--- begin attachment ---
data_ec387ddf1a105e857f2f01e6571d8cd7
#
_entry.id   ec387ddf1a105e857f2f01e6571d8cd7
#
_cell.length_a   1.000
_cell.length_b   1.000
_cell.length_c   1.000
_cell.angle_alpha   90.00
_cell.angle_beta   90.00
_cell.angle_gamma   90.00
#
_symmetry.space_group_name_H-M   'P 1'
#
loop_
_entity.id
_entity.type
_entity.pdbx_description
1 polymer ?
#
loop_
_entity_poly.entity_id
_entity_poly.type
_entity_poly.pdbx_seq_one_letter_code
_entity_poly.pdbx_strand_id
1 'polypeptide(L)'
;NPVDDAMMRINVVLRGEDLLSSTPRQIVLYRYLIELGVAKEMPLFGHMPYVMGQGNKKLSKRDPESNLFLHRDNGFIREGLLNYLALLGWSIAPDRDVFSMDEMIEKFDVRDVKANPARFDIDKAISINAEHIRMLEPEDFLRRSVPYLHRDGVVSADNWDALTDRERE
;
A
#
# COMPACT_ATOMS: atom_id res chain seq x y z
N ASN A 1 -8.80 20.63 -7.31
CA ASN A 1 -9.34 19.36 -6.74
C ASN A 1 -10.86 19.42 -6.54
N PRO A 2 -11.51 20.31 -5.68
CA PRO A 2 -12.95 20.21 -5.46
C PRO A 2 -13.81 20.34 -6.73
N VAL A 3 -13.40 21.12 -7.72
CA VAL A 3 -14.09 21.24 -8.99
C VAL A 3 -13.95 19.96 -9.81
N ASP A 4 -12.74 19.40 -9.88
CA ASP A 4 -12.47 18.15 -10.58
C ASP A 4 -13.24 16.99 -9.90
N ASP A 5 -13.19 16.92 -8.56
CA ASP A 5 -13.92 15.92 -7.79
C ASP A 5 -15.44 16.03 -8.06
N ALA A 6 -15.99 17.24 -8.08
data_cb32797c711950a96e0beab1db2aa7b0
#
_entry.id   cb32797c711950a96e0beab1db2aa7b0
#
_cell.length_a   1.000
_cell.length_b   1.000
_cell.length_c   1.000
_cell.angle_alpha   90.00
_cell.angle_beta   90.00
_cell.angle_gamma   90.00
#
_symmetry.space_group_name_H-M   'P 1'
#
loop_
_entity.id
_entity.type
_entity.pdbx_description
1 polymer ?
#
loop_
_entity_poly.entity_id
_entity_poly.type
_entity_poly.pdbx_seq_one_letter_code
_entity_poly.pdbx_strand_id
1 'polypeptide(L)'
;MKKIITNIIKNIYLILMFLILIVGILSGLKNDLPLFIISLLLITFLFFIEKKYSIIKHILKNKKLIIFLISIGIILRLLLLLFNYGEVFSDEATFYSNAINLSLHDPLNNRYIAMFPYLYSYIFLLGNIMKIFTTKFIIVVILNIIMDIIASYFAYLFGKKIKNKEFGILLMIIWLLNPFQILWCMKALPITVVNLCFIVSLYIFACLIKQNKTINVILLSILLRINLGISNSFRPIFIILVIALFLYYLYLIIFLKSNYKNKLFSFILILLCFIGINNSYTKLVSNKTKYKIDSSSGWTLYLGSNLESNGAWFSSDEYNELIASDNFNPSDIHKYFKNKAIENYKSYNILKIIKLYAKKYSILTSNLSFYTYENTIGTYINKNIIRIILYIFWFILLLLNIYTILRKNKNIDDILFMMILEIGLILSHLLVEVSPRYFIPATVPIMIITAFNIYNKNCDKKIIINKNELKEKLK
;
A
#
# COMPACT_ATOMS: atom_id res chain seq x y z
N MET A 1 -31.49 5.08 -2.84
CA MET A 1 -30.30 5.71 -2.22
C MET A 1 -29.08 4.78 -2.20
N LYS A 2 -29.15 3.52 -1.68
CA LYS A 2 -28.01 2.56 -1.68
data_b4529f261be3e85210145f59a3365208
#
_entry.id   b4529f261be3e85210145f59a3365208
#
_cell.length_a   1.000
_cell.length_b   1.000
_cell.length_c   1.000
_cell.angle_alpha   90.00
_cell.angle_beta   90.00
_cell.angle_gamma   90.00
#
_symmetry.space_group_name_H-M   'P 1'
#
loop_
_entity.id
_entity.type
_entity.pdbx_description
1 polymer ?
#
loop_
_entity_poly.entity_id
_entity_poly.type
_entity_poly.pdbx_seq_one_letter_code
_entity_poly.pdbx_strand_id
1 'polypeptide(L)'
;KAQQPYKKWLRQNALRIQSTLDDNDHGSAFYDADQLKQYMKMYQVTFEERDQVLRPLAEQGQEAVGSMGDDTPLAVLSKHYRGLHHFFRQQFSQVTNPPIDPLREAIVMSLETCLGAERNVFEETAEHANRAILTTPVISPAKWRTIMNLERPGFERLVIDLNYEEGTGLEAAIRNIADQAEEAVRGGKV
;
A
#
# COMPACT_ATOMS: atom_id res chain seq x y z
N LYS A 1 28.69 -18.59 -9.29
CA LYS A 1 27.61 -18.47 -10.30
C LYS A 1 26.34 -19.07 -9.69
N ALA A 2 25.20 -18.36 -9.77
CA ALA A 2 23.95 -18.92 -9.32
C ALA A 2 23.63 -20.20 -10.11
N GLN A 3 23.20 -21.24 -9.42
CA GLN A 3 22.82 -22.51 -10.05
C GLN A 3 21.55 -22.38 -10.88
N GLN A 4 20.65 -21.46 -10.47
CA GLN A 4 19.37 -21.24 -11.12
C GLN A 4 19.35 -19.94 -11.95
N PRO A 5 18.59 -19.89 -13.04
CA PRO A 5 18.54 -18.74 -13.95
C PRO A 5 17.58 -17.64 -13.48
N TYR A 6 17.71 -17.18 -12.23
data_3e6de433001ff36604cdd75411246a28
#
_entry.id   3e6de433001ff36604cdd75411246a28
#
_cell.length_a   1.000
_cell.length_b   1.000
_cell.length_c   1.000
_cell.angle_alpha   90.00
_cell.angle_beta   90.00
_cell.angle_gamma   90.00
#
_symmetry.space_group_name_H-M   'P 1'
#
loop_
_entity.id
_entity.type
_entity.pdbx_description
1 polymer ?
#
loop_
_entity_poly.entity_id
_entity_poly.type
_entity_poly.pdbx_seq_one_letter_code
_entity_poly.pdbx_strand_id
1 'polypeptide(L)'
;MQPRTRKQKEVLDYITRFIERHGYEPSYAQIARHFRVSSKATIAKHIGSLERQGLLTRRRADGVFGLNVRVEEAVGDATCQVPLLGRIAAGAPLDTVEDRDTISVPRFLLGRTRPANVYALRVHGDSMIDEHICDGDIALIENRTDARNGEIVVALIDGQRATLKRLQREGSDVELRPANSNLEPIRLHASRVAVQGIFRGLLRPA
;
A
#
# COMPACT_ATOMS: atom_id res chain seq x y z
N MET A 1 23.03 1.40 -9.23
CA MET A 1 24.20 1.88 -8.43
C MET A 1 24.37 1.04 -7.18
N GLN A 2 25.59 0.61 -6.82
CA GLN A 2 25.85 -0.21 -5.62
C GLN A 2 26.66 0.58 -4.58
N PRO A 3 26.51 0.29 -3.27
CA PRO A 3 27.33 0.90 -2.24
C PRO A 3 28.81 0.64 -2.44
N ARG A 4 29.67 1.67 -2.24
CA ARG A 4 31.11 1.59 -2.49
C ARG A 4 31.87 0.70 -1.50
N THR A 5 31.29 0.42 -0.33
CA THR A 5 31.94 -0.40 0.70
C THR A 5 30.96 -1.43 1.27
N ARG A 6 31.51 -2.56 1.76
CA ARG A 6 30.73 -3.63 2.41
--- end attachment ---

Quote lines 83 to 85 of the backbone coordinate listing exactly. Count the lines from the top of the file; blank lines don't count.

#
_entry.id   b4529f261be3e85210145f59a3365208
#